In foreign language classes, professors will often tell you that in order to be successful, you need to stop thinking in your native tongue and start thinking in the language you are trying to learn. This is harder than it sounds, and a new study suggests that even fully bilingual adults can’t stop thinking in their native languages.

The study, conducted by Bangor University, focused on 90 volunteers. 30 volunteers were native Chinese speakers, 30 were native English speakers and 30 spoke both English and Chinese. They were asked to decide whether pairs of English words had similar meanings, but some pairs consisted of unrelated words that nonetheless sound very similar to each other when translated into Chinese.

The bilingual volunteers performed just as well as on the tests as the native English speakers, but when they encountered pairs of words that were unrelated in English but that sound alike in Chinese, their brain waves changed. To the scientists performing the study, this indicates that on some level they were translating the words into Chinese, even though that wasn’t necessary to complete the test.

In Science Daily, Dr. Guillaume Thierry, one of the study’s authors, explained the conclusions the scientists were able to draw from the study:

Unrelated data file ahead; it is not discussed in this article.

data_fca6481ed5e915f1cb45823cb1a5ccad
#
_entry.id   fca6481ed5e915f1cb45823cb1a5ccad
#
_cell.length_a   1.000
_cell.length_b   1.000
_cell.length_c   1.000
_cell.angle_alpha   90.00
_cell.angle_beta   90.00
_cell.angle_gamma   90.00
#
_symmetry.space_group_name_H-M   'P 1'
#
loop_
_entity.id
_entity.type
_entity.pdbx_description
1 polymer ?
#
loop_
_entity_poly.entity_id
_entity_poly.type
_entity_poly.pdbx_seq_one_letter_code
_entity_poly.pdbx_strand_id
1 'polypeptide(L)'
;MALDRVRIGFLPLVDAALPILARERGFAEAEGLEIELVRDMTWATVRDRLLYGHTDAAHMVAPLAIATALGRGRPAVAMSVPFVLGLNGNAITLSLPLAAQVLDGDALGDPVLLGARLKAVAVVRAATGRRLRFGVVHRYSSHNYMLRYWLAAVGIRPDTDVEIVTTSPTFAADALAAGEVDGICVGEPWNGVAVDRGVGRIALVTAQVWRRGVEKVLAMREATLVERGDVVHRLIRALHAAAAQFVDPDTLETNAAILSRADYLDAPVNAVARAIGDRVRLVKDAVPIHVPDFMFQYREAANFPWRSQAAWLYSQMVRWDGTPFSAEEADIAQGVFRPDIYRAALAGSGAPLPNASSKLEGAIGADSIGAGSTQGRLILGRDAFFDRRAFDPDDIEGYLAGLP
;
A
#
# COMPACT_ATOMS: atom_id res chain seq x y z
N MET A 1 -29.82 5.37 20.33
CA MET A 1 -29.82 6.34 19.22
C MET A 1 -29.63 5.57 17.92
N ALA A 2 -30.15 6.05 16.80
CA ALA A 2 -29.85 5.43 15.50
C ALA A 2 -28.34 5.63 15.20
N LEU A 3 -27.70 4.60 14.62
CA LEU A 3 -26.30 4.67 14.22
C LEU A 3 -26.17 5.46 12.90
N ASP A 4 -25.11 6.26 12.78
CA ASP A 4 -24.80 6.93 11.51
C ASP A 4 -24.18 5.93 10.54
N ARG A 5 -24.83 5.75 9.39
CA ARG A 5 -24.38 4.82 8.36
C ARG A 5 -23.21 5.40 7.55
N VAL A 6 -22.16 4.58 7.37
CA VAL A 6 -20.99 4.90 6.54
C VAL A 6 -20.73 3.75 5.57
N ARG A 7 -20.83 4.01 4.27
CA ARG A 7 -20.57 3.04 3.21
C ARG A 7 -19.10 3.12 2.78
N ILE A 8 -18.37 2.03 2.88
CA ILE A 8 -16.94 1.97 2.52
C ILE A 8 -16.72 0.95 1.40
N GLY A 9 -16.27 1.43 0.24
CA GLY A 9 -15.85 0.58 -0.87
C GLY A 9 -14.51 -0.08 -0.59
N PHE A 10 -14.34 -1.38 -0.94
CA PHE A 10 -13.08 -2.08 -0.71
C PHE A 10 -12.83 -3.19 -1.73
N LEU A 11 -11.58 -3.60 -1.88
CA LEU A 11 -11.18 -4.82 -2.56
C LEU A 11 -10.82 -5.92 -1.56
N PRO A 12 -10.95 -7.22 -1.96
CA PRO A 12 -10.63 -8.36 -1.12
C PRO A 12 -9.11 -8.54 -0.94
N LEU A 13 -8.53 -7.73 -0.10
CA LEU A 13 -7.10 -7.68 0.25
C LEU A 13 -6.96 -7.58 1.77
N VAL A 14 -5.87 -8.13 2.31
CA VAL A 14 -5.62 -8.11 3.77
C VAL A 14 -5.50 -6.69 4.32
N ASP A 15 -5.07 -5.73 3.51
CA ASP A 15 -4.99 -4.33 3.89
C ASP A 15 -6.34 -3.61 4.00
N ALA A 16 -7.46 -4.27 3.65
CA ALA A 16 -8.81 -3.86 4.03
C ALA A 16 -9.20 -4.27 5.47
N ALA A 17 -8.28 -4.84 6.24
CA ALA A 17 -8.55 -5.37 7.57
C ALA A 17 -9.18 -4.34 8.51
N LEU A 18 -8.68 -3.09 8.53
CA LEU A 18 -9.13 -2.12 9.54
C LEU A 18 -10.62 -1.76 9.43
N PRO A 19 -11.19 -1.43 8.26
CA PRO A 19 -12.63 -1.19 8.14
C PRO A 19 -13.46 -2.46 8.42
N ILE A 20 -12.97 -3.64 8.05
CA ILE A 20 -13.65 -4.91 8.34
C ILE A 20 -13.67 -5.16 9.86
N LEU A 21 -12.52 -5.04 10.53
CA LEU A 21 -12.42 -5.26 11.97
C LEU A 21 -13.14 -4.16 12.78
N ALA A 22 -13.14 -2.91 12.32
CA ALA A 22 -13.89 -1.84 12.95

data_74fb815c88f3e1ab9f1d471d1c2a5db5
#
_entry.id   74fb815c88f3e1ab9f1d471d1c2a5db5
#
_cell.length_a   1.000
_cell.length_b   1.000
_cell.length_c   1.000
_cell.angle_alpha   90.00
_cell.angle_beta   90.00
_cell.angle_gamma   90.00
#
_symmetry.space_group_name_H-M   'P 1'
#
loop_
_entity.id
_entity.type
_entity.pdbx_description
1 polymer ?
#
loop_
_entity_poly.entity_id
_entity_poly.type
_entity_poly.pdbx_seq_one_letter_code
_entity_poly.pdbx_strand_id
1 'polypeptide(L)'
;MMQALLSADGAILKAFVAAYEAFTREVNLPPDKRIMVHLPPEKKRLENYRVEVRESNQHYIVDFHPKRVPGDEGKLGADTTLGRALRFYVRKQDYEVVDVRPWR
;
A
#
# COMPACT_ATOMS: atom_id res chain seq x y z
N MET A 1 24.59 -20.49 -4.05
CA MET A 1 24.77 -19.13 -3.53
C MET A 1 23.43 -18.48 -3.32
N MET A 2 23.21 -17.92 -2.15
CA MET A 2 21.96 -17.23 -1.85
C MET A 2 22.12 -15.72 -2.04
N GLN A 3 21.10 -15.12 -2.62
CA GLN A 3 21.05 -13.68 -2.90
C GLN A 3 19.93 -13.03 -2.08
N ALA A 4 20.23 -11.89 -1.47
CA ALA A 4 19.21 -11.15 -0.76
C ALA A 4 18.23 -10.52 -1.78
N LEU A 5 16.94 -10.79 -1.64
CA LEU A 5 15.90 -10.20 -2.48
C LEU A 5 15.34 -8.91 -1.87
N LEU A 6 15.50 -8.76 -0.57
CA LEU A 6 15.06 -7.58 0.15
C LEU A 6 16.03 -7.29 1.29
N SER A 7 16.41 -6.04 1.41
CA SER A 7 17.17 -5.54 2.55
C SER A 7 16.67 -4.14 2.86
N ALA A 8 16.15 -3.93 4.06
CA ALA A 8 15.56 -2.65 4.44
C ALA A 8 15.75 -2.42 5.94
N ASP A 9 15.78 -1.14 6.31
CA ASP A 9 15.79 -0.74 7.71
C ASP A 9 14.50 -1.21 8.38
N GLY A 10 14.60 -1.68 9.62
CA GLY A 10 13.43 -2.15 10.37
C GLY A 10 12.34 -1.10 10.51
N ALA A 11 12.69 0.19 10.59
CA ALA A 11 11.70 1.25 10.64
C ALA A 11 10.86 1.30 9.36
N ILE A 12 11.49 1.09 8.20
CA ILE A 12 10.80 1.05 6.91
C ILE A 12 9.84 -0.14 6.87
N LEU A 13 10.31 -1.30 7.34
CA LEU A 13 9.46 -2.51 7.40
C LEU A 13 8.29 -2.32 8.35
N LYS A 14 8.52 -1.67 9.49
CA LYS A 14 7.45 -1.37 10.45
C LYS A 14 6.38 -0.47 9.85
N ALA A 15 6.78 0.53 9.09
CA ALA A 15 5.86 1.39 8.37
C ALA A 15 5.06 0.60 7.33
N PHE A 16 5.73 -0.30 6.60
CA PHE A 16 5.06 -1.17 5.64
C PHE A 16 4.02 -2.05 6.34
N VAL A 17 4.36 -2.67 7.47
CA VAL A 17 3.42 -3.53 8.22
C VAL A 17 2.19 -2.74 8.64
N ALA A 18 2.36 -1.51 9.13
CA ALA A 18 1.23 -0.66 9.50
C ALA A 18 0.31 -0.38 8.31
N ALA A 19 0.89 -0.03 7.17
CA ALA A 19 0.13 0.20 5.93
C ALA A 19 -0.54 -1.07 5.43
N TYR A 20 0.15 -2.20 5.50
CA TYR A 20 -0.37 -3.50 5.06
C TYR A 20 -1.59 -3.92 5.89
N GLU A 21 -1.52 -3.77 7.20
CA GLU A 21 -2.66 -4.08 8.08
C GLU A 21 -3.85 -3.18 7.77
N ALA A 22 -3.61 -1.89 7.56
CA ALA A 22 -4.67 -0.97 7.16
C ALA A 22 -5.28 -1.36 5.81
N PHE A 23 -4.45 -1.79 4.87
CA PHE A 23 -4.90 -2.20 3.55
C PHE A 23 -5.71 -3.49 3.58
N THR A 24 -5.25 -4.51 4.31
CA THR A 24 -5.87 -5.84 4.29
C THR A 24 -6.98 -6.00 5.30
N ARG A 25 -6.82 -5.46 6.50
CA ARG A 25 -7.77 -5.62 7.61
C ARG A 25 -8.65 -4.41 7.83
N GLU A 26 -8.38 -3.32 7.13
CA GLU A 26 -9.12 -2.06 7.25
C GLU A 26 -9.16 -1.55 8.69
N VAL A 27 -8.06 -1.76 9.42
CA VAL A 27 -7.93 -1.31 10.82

“Bilingual individuals retrieve information from their native language even when it’s not necessary, or, even more surprising, when it is counterproductive, since native language information does not help when reading or listening to second-language words.”

The bilingual adults in this study all learned English relatively late, after age 12. Some scientists  feel that this is one of the study’s limitations, and question whether or not the same results would be obtained with children who learned another language at an early age.

For example, Michael Chee of Duke-NUS Graduate Medical School told Science Daily that:

“One limitation of the study is that many older generation English learners from China learned English by memorizing lists of words in what seems like a brute force method of learning. It would be interesting to see if the same results would be obtained if persons learning English earlier were studied.”